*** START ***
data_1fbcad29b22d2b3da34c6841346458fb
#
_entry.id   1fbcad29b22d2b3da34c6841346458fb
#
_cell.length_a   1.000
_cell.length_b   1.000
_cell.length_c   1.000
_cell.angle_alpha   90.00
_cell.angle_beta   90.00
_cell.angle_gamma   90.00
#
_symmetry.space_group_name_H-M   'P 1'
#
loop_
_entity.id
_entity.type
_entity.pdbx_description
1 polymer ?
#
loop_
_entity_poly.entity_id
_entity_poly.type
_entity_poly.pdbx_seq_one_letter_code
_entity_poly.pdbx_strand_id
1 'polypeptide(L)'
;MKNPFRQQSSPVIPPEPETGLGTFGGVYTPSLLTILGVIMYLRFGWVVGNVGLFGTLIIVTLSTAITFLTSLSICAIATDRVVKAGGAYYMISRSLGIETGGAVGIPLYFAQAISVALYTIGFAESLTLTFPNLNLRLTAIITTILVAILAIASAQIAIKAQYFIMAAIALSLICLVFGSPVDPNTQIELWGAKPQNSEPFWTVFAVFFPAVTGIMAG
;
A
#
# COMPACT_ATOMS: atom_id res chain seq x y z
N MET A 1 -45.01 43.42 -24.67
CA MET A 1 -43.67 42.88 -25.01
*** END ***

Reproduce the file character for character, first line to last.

data_1fbcad29b22d2b3da34c6841346458fb
#
_entry.id   1fbcad29b22d2b3da34c6841346458fb
#
_cell.length_a   1.000
_cell.length_b   1.000
_cell.length_c   1.000
_cell.angle_alpha   90.00
_cell.angle_beta   90.00
_cell.angle_gamma   90.00
#
_symmetry.space_group_name_H-M   'P 1'
#
loop_
_entity.id
_entity.type
_entity.pdbx_description
1 polymer ?
#
loop_
_entity_poly.entity_id
_entity_poly.type
_entity_poly.pdbx_seq_one_letter_code
_entity_poly.pdbx_strand_id
1 'polypeptide(L)'
;MKNPFRQQSSPVIPPEPETGLGTFGGVYTPSLLTILGVIMYLRFGWVVGNVGLFGTLIIVTLSTAITFLTSLSICAIATDRVVKAGGAYYMISRSLGIETGGAVGIPLYFAQAISVALYTIGFAESLTLTFPNLNLRLTAIITTILVAILAIASAQIAIKAQYFIMAAIALSLICLVFGSPVDPNTQIELWGAKPQNSEPFWTVFAVFFPAVTGIMAG
;
A
#
# COMPACT_ATOMS: atom_id res chain seq x y z
N MET A 1 -45.01 43.42 -24.67
CA MET A 1 -43.67 42.88 -25.01